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Impassioned and eloquent—reasons and inspirations for nurturing your child's creativity.
Kids today seem to be under more competitive pressure than ever, while studies show that reading, writing, and the arts in schools are suffering. Is there any place for imagination in kids' lives anymore? In a dog-eat-dog world, why dream things that aren't there?
In gorgeous prose and through personal stories, Beth Kephart resoundingly affirms the imagination as the heart of our ability to empathize with others, to appreciate the world, and to envision possibilities for the future. The star of her story is once again her son, Jeremy (as in her National Book Award-nominated A Slant of Sun), now fourteen years old—a child who at first resists storytelling, preferring more objective and orderly pursuits, but later leads a neighborhood book club/writing group and aspires to follow Steven Spielberg into moviemaking.
Embedded in the text and appendices are examples of how to inspire children to read, write, and dream.
About the Author
Beth Kephart is the award-winning author of a memoir trilogy. She has written about writing and the imagination for the New York Times, the Washington Post, the Chicago Tribune, and Parenting. She lives in Devon, Pennsylvania.
As good parents we tend to think exhaustively about our children, even when we know that thinking is not enough. Beth Kephart illuminates how the stories we tell one another enable us to feel with-and for-our kids. We've been entrusted with the bright fires of imagination; words are our fuel. Thanks to Beth and her son Jeremy for making the soul sparks fly in my household once again.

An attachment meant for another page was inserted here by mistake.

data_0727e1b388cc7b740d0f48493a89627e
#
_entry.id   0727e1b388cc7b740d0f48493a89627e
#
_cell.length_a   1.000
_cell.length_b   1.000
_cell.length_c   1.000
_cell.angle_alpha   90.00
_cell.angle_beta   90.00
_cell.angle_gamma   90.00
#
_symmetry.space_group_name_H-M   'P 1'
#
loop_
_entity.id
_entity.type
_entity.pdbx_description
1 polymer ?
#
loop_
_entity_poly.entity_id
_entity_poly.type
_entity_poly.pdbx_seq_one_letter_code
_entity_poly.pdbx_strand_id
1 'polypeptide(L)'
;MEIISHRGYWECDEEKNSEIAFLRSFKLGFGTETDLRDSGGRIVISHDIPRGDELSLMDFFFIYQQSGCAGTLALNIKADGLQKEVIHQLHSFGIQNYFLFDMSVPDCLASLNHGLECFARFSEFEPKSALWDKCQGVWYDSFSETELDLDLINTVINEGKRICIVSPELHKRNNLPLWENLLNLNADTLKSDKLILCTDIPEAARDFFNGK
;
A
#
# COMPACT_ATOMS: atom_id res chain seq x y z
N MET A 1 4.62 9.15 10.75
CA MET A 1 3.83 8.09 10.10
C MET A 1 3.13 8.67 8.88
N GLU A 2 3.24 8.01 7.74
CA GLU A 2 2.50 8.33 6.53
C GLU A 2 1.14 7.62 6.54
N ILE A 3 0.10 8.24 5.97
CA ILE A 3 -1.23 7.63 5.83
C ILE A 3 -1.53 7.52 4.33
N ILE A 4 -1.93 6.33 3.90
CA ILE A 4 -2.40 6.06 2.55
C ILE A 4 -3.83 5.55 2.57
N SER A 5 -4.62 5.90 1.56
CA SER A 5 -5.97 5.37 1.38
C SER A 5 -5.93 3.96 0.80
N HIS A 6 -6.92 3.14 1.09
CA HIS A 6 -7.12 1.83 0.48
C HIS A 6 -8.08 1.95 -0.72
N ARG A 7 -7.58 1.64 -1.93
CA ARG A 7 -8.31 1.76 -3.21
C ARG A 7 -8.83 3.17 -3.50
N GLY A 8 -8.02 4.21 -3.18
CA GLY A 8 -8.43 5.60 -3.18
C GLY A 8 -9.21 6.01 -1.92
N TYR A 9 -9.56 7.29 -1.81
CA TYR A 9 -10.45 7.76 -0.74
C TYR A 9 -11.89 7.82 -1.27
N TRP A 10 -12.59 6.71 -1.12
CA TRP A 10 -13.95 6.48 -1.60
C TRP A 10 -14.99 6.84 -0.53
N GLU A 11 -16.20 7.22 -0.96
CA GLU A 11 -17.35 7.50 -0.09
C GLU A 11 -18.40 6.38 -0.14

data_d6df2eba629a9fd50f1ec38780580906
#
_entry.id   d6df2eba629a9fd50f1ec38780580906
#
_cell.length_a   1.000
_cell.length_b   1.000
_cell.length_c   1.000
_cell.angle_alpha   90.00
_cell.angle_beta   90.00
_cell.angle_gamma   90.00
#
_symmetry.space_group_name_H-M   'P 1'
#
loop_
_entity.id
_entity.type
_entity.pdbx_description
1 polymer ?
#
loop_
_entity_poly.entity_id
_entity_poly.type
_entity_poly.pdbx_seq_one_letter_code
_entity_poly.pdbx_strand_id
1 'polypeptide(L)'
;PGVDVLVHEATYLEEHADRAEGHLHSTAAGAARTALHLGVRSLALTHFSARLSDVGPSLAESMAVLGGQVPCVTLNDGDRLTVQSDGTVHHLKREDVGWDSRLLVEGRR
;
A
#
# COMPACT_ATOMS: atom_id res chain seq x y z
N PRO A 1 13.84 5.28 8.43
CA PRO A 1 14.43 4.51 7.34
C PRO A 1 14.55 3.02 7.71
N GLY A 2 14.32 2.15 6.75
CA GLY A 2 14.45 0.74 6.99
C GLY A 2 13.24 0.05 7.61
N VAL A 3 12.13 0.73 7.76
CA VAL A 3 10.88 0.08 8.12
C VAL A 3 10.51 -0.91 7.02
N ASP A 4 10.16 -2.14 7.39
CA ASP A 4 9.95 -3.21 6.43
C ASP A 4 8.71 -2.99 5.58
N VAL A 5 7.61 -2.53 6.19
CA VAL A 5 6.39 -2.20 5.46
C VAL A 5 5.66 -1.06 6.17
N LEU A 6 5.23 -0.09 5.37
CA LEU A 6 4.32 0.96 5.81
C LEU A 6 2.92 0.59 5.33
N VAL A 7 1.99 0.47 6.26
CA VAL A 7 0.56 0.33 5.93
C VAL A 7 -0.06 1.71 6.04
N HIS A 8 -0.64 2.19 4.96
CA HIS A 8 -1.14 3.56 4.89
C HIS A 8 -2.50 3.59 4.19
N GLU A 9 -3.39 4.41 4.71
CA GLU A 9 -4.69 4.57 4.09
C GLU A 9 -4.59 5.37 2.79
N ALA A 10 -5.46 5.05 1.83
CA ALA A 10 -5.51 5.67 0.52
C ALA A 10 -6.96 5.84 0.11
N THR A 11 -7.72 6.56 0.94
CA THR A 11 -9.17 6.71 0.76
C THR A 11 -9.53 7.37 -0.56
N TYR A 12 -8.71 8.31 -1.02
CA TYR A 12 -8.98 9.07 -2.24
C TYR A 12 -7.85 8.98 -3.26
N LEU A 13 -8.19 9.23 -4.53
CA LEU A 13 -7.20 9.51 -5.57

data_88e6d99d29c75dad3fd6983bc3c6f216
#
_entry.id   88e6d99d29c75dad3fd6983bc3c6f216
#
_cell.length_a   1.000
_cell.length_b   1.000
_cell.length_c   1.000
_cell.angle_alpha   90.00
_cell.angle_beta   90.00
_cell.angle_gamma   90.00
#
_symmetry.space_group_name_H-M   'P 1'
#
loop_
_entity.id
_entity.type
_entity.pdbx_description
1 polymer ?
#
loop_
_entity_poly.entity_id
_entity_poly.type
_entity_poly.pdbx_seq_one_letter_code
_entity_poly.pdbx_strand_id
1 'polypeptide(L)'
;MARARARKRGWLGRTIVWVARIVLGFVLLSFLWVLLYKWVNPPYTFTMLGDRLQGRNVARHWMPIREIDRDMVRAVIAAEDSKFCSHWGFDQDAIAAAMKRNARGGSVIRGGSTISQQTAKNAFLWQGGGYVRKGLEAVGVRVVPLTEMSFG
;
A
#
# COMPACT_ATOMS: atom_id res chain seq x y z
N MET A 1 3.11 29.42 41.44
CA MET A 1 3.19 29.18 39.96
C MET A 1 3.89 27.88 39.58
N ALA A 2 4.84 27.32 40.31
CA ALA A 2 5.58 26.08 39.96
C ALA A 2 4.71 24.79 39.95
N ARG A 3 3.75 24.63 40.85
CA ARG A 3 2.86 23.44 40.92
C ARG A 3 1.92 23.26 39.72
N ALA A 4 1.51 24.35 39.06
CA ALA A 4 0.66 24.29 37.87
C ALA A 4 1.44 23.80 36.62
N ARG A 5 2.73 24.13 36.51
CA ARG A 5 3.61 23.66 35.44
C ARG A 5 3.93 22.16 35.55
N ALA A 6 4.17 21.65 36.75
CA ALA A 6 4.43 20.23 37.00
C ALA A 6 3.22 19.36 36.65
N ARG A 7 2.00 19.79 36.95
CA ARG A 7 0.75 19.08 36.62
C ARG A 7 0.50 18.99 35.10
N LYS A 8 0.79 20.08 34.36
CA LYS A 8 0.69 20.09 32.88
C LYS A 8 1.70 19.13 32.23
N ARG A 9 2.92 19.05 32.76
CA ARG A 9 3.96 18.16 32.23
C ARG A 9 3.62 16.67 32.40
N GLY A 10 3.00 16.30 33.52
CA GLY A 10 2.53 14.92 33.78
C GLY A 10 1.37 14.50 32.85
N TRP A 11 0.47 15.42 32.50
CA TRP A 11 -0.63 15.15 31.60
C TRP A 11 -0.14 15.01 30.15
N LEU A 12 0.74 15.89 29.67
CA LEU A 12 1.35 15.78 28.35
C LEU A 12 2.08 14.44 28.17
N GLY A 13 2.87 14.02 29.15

— Alyson Hagy, author of Keeneland and Graveyard of the Atlantic
Beth Kephart's approach to fostering a child's innate imagination is similar to the wisdom of a subsistence hunter: finding, with quiet gratitude and with respect for the rhythms and the unexpected in life, the sustenance in everything-flesh, bone, heart, memory, even magic. Seeing Past Z is a moving, beautifully evoked reminder of what it means to be truly present as a parent, so that our children can someday leave us, whole and wholly themselves.
— Kate Moses, author of Wintering: A Novel of Sylvia Plath and co-editor of Mothers Who Think: Tales of Real-Life Parenthood
In our current culture of competitive parenting and hyper-competent superkids, Seeing Past Z is a subversive, brilliant, and deeply affecting account of one family's decision to step out of the mad race to achievement and onto a different path....Kephart offers her son the greatest gift a parent can bestow--her own abiding faith in him, just as he is. What a different world it would be if all parents read this bold, brave book and took its message to heart.
— Katrina Kenison, bestselling author of Mitten Strings for God
This is not just a how-to for parents who want to get their kids away from the TV and Game Boy. In her inimitable velvet prose, Beth Kephart reminds us how to nurture children's imaginations; in so doing, she nurtures the imagination of anyone who would pick up this book. If you love kids, or you love books, you will adore Seeing Past Z.
— Lauren F. Winner, author of Girl Meets God and Mudhouse Sabbath